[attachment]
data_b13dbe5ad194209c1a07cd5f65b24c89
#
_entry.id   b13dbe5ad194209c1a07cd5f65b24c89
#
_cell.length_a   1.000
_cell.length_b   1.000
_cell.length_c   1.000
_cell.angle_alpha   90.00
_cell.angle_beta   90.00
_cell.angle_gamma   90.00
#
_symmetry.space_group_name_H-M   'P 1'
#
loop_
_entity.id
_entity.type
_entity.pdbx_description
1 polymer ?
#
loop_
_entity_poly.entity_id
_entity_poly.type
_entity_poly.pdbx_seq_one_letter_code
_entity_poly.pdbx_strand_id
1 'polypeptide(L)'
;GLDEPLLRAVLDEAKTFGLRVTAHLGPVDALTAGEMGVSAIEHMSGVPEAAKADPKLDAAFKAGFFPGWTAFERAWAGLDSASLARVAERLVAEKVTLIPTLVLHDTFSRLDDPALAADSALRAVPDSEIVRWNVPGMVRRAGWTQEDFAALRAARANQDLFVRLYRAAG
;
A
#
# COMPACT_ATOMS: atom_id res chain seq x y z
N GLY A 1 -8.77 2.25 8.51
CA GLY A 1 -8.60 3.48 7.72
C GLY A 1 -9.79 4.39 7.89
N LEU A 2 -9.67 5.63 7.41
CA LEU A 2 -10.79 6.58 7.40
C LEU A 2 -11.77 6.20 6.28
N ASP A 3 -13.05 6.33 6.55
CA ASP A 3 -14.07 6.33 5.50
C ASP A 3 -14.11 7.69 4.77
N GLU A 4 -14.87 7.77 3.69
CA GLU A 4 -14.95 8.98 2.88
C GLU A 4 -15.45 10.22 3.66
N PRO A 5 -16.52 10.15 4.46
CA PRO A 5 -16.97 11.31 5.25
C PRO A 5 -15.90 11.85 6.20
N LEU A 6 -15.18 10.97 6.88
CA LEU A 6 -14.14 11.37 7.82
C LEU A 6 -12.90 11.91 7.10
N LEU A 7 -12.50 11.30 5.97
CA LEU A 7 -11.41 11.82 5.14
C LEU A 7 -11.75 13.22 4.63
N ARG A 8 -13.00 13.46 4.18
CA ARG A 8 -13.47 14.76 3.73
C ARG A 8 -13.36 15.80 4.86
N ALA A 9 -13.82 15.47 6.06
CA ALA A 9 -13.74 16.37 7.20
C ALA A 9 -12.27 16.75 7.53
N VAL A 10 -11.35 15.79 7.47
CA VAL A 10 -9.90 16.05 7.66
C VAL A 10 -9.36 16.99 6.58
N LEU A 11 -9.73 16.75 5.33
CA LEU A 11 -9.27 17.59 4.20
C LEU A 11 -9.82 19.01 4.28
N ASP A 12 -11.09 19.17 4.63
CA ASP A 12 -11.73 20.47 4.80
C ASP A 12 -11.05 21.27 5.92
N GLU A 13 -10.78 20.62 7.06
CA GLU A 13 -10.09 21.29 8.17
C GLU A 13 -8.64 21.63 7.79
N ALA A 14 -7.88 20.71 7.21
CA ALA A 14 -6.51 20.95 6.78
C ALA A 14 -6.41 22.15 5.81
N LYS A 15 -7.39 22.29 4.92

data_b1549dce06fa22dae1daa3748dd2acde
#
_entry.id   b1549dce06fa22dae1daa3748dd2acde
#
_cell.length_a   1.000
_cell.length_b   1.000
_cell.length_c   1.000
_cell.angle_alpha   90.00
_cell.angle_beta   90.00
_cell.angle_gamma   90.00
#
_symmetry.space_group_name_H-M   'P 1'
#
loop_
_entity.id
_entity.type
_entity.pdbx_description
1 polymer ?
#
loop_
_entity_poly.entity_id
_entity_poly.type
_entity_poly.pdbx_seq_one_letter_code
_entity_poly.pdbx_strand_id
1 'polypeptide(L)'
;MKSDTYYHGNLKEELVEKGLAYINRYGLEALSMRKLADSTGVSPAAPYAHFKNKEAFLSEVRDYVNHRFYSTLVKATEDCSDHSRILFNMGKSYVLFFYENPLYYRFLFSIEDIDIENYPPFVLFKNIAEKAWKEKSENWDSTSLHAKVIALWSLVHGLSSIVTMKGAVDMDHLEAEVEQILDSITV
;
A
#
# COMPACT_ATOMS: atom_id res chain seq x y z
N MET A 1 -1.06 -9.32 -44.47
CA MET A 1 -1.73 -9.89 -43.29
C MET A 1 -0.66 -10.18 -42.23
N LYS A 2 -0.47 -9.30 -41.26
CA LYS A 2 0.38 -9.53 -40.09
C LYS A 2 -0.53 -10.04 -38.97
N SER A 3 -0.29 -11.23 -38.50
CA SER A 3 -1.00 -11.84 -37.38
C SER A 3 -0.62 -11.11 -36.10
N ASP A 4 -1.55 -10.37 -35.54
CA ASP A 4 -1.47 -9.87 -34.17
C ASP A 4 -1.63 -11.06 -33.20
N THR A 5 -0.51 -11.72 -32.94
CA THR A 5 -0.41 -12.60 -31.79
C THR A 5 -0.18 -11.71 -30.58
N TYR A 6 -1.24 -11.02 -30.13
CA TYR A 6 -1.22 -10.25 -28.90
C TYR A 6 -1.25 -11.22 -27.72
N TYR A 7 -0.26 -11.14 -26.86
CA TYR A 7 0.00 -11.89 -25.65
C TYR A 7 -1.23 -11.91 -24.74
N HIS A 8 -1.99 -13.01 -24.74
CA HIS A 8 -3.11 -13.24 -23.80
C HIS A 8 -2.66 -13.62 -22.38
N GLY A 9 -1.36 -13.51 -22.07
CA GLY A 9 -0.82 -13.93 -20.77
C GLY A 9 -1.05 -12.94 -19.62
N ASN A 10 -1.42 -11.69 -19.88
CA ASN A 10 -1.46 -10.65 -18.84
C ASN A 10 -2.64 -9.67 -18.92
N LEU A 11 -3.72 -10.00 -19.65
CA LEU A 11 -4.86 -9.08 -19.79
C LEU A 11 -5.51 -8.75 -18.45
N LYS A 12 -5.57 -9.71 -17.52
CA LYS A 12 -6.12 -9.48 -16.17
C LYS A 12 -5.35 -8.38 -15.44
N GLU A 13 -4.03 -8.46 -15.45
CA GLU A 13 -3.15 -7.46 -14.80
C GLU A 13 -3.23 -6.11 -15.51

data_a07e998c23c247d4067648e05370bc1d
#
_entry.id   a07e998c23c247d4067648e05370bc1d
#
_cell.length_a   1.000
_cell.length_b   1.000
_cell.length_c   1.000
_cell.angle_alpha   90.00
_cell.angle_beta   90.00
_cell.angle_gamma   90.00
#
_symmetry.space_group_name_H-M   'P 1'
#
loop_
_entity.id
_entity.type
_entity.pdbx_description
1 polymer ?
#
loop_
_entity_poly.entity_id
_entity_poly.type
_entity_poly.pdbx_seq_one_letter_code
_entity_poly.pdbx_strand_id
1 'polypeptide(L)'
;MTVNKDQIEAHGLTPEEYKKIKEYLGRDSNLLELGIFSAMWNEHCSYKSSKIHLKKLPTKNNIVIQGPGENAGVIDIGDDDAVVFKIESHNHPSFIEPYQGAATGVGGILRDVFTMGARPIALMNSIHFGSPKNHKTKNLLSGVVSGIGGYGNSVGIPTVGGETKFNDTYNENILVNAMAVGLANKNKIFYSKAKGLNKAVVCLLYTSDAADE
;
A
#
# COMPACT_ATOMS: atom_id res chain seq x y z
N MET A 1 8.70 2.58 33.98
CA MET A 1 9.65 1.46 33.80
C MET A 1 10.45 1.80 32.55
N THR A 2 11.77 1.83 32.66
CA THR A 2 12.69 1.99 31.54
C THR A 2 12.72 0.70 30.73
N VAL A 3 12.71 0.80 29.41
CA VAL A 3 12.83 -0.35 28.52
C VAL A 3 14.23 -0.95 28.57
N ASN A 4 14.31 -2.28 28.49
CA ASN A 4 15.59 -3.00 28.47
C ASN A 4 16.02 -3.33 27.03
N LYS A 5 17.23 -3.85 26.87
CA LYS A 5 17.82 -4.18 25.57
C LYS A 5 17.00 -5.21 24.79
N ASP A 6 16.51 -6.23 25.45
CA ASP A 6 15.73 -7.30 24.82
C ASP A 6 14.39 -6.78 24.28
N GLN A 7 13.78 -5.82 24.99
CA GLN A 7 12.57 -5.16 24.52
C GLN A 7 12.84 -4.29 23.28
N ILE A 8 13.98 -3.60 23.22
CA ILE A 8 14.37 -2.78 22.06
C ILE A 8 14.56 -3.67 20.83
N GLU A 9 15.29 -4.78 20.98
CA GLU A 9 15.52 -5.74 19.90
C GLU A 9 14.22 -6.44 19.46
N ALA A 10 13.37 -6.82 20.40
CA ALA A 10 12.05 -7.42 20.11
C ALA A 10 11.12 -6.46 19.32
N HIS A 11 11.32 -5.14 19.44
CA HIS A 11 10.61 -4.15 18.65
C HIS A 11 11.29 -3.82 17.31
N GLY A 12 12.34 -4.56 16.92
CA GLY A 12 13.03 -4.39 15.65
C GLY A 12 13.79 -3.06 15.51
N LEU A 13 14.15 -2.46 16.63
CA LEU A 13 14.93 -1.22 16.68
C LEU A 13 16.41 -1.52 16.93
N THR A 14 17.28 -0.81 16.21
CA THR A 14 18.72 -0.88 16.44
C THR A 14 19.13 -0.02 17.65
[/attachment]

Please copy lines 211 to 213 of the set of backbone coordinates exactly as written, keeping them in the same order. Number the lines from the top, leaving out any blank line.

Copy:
C LEU A 13 16.41 -1.52 16.93
N THR A 14 17.28 -0.81 16.21
CA THR A 14 18.72 -0.88 16.44